Accessories: Twenty-two new accessories for LC, GC, capillary electrophoresis (CE), capillary electrochromatography (CEC), and sample preparation were noted. New general-purpose products such as vials, caps, fittings, and ferrules seemed to be very popular this year. In GC, new designs of inlet liners and seals, nonstick septa, a GC-MS interface, accessories for simulated distillation, and space-saving gas generators were noted, while for LC, a packaged postcolumn reactor, column oven, prepackaged, sterile solutions and buffers, and nanospray adaptors for MS stood out.
Each year, manufacturers introduce entire new families of HPLC columns at Pittcon. For the sake of brevity, I have elected to cover those series here instead of listing each column under individual headings in the modes' tables. Table I covers those new families of HPLC columns and packings displayed at Pittcon 2005. In some cases, the series are major extensions of existing products in the companies' offerings but cover an entire mode or group of phases, while in other cases, the series are entirely new to the market.
Figure 1: Fast protein separation. Column: 10 mm X 4.6 mm, 1.5-Î¼m Prosphere HP ZAP! C18; mobile phase A: water with 0.1% trifluoroacetic acid; mobile phase B: acetonitrile with 0.1% trifluoroacetic acid; gradient: 25â75% B over 4 min; flow rate: 1.0 mL/min; detection: UV absorbance at 280 nm. Peaks: 1 = cytochrome C, 2 = lysozyme, 3 = Î²-lactoglobin, 4 = ovalbumin. (Courtesy of Alltech/Grace Vydac.)
This year, several products for flash chromatography and bulk-packing materials for those who wish to pack their own preparative and analytical columns were introduced. In recent years, flash chromatography has been made more convenient by the introduction of prepacked columns and dedicated instruments. Formerly, chemists would pack their own glass columns with large-particle silica gel or soft organic gels and by using gravity-fed systems, collect fractions from synthesized crude organic or protein mixtures. Now, there are almost as many flash chromatography phases available as there are HPLC stationary phases. For those preparing large axial-compression preparative columns, bulk materials can be purchased and packed or repacked as needed. A most interesting product in this area was the perfluorobenzene flash column from Jordi FLP (Bellingham, Massachusetts). Fluorophases are useful in reversed-phase chromatography because they display unique selectivity compared to the popular alkyl phases such as C8 and C18.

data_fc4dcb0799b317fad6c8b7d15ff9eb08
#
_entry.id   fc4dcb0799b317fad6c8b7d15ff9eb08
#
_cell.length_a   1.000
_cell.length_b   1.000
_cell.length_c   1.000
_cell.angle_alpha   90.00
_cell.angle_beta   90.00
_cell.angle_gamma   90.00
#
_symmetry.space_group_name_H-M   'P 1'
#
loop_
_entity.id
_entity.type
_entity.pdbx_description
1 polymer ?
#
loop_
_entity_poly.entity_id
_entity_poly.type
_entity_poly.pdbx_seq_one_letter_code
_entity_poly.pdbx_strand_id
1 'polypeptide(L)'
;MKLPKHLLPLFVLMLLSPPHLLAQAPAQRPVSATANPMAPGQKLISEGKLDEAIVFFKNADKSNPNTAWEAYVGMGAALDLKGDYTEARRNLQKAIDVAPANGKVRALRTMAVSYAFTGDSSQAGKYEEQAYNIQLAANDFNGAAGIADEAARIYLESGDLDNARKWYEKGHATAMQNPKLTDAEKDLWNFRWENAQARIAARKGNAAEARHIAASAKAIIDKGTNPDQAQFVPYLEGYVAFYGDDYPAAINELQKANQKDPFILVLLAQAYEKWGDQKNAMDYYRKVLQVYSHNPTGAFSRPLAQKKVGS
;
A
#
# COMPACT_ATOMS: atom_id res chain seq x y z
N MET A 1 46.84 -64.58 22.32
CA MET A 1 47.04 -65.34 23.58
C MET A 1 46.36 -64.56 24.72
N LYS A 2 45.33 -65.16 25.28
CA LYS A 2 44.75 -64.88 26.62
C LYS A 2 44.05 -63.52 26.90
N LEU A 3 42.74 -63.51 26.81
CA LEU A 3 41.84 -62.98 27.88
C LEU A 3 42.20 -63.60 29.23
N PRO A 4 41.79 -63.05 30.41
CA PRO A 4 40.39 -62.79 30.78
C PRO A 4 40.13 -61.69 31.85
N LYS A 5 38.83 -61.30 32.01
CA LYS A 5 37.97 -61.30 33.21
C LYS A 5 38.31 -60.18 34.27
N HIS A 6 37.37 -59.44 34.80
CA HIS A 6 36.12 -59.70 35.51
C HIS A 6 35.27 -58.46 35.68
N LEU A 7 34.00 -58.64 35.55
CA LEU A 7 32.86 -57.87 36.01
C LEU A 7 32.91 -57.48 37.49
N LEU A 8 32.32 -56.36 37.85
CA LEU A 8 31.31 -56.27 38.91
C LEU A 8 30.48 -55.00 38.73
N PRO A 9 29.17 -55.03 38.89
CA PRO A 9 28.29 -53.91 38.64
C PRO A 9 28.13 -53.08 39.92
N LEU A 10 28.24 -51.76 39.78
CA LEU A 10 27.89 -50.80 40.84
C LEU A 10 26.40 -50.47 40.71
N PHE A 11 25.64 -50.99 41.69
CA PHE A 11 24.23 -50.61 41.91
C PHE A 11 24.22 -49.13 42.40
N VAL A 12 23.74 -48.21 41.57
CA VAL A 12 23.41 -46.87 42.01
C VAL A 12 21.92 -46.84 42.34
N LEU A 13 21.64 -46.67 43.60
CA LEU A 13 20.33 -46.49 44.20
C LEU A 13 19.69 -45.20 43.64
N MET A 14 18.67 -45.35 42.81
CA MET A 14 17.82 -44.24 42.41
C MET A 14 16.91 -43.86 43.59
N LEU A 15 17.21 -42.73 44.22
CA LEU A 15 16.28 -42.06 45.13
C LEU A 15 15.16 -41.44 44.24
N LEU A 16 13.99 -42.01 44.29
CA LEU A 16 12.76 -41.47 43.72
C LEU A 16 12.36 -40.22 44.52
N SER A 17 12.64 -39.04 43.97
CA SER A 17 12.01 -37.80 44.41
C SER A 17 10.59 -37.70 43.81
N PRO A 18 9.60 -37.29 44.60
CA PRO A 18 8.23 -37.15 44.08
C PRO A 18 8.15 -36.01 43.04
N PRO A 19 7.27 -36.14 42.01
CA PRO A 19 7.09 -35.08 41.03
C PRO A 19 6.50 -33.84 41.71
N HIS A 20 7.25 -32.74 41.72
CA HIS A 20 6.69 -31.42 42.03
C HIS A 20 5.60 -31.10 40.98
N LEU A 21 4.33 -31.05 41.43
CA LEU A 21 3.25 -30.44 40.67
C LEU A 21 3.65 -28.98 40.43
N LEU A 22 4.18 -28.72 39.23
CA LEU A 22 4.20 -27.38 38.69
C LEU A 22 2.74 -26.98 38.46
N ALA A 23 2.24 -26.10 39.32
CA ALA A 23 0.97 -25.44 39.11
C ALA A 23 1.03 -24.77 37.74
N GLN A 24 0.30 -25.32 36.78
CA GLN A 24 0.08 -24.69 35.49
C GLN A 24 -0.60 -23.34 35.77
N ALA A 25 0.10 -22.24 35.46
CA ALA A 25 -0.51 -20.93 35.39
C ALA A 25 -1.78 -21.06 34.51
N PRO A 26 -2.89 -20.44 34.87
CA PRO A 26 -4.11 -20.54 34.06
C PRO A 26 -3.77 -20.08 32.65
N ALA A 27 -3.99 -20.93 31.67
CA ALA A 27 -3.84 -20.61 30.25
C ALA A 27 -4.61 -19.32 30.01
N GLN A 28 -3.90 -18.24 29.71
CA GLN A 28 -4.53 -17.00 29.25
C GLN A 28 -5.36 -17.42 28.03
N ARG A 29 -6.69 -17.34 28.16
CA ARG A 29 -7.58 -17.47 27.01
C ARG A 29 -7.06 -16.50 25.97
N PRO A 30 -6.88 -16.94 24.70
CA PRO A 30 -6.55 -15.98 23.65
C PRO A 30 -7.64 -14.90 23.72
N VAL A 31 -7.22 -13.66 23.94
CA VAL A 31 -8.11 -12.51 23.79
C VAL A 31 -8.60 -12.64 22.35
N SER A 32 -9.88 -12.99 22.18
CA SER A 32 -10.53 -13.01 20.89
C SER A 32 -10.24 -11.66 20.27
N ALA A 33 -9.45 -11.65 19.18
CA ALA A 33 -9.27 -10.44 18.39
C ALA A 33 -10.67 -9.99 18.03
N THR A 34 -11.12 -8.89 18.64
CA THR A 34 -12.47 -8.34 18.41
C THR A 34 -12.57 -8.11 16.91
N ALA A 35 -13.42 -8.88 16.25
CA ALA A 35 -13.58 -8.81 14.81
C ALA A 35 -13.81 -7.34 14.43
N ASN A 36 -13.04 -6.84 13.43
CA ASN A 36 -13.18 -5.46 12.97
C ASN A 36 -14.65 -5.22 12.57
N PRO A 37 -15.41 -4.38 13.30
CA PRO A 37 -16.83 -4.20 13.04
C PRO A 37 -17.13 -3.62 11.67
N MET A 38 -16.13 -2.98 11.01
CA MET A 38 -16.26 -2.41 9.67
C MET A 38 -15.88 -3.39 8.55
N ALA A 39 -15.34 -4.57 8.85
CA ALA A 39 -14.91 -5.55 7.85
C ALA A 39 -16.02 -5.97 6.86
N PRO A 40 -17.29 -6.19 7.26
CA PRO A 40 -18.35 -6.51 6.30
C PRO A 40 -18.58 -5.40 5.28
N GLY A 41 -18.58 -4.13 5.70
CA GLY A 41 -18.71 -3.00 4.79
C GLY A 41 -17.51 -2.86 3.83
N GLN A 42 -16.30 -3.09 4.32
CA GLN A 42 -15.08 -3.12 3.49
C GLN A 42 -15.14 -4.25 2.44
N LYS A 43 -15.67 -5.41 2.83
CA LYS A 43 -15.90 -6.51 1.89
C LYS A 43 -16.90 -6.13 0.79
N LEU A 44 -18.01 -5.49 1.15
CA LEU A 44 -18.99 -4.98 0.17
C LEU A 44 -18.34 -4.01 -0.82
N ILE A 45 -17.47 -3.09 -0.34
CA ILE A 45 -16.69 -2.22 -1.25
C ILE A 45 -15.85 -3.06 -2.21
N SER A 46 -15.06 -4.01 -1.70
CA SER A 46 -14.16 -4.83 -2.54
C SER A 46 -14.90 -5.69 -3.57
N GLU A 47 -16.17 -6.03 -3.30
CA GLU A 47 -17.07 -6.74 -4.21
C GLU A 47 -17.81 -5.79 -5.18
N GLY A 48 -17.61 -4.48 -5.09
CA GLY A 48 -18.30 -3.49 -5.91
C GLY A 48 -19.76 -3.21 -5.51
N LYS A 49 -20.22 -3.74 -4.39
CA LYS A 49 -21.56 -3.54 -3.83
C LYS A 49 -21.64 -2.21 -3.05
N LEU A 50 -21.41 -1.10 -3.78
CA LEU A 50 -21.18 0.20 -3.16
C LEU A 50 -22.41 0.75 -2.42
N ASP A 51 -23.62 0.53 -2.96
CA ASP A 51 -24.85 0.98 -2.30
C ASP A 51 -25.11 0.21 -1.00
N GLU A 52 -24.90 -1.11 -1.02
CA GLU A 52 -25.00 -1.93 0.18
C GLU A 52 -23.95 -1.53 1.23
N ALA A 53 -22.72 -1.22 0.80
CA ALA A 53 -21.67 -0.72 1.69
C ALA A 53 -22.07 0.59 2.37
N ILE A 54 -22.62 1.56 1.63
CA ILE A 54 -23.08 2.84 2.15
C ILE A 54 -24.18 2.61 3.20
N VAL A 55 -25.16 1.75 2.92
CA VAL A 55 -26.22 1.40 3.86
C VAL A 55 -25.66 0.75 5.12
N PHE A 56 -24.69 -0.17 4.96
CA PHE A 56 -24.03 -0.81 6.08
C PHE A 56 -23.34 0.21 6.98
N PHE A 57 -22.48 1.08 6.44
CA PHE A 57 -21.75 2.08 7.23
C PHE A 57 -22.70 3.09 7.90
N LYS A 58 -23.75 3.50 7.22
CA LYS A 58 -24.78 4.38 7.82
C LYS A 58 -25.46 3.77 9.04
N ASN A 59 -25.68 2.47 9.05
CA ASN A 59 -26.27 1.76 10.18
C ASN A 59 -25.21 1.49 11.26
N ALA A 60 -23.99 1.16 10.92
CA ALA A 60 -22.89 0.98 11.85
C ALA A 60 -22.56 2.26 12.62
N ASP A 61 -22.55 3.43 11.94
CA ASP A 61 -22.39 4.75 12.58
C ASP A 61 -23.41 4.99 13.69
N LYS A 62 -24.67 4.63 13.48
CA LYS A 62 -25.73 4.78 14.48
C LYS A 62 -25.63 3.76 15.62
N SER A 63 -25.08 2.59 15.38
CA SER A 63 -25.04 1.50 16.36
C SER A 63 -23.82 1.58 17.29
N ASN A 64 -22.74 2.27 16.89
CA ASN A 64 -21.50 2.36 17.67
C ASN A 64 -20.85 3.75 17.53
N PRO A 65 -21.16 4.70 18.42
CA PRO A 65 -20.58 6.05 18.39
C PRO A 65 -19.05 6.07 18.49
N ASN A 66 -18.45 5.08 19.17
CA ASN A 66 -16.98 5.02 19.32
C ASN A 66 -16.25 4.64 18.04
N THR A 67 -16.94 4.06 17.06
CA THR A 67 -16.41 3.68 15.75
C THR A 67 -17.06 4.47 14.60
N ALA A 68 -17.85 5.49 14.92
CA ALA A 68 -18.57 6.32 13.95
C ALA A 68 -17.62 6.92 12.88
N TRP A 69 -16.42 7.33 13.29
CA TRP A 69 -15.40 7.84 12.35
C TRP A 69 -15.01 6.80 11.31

A new family of silica monolith columns called Onyx was introduced by Phenomenex (Torrence, California). Until this year, Merck KGaA (Darmstadt, Germany) was the only major supplier of these products, but they have sublicensed this technology to Phenomenex. Silica monolith columns provide about half of the pressure drop but equivalent efficiency to 3–5 μm microparticulate columns. Silica monolithic columns are more useful for small-molecule separations than polymeric monoliths, which seem to be focused on the rapid separation of biomolecules.
Figure 2: Elements of the HPLC chip for protein identification. (Courtesy of Agilent Technologies.)
As usual, many new reversed-phase columns were introduced at Pittcon 2005 (see Table II). If one also adds in the reversed-phase columns covered in the new series (Table I), preparative (Table III), and specialty (Table IV) tables, one can see clearly the dominance of this operational mode. Silica-based bonded-phase columns dominated the introductions but polymeric, polymer-coated, and hybrid phases are growing.